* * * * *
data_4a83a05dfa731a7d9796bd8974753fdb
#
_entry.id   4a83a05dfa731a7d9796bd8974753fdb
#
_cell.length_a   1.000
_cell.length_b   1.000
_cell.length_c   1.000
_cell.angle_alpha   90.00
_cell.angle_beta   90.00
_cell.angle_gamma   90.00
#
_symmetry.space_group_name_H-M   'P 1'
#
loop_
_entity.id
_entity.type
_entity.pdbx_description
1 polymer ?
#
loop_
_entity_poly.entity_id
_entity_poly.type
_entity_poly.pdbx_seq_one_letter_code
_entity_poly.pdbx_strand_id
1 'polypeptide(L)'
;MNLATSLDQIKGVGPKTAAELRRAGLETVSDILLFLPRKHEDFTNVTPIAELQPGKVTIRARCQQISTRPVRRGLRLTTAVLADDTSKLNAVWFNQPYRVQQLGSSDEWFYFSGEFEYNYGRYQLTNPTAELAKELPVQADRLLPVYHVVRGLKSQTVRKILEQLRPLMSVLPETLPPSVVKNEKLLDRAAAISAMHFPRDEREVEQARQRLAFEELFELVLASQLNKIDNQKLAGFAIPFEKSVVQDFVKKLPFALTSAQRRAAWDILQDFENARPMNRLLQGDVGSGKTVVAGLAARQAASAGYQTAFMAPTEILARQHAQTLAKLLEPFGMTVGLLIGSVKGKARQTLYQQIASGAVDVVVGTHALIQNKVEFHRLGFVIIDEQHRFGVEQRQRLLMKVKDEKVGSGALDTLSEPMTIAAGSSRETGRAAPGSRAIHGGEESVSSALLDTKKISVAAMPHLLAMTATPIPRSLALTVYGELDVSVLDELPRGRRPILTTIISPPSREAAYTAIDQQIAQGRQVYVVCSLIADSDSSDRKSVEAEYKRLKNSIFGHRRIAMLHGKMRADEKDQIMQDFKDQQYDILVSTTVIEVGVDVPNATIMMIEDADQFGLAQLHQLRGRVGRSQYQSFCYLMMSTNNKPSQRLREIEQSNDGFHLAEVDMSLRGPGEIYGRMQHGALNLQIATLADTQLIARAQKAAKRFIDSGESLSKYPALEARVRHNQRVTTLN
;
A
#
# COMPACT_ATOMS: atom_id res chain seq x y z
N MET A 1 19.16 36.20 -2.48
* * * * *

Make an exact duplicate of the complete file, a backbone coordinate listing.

data_4a83a05dfa731a7d9796bd8974753fdb
#
_entry.id   4a83a05dfa731a7d9796bd8974753fdb
#
_cell.length_a   1.000
_cell.length_b   1.000
_cell.length_c   1.000
_cell.angle_alpha   90.00
_cell.angle_beta   90.00
_cell.angle_gamma   90.00
#
_symmetry.space_group_name_H-M   'P 1'
#
loop_
_entity.id
_entity.type
_entity.pdbx_description
1 polymer ?
#
loop_
_entity_poly.entity_id
_entity_poly.type
_entity_poly.pdbx_seq_one_letter_code
_entity_poly.pdbx_strand_id
1 'polypeptide(L)'
;MNLATSLDQIKGVGPKTAAELRRAGLETVSDILLFLPRKHEDFTNVTPIAELQPGKVTIRARCQQISTRPVRRGLRLTTAVLADDTSKLNAVWFNQPYRVQQLGSSDEWFYFSGEFEYNYGRYQLTNPTAELAKELPVQADRLLPVYHVVRGLKSQTVRKILEQLRPLMSVLPETLPPSVVKNEKLLDRAAAISAMHFPRDEREVEQARQRLAFEELFELVLASQLNKIDNQKLAGFAIPFEKSVVQDFVKKLPFALTSAQRRAAWDILQDFENARPMNRLLQGDVGSGKTVVAGLAARQAASAGYQTAFMAPTEILARQHAQTLAKLLEPFGMTVGLLIGSVKGKARQTLYQQIASGAVDVVVGTHALIQNKVEFHRLGFVIIDEQHRFGVEQRQRLLMKVKDEKVGSGALDTLSEPMTIAAGSSRETGRAAPGSRAIHGGEESVSSALLDTKKISVAAMPHLLAMTATPIPRSLALTVYGELDVSVLDELPRGRRPILTTIISPPSREAAYTAIDQQIAQGRQVYVVCSLIADSDSSDRKSVEAEYKRLKNSIFGHRRIAMLHGKMRADEKDQIMQDFKDQQYDILVSTTVIEVGVDVPNATIMMIEDADQFGLAQLHQLRGRVGRSQYQSFCYLMMSTNNKPSQRLREIEQSNDGFHLAEVDMSLRGPGEIYGRMQHGALNLQIATLADTQLIARAQKAAKRFIDSGESLSKYPALEARVRHNQRVTTLN
;
A
#
# COMPACT_ATOMS: atom_id res chain seq x y z
N MET A 1 19.16 36.20 -2.48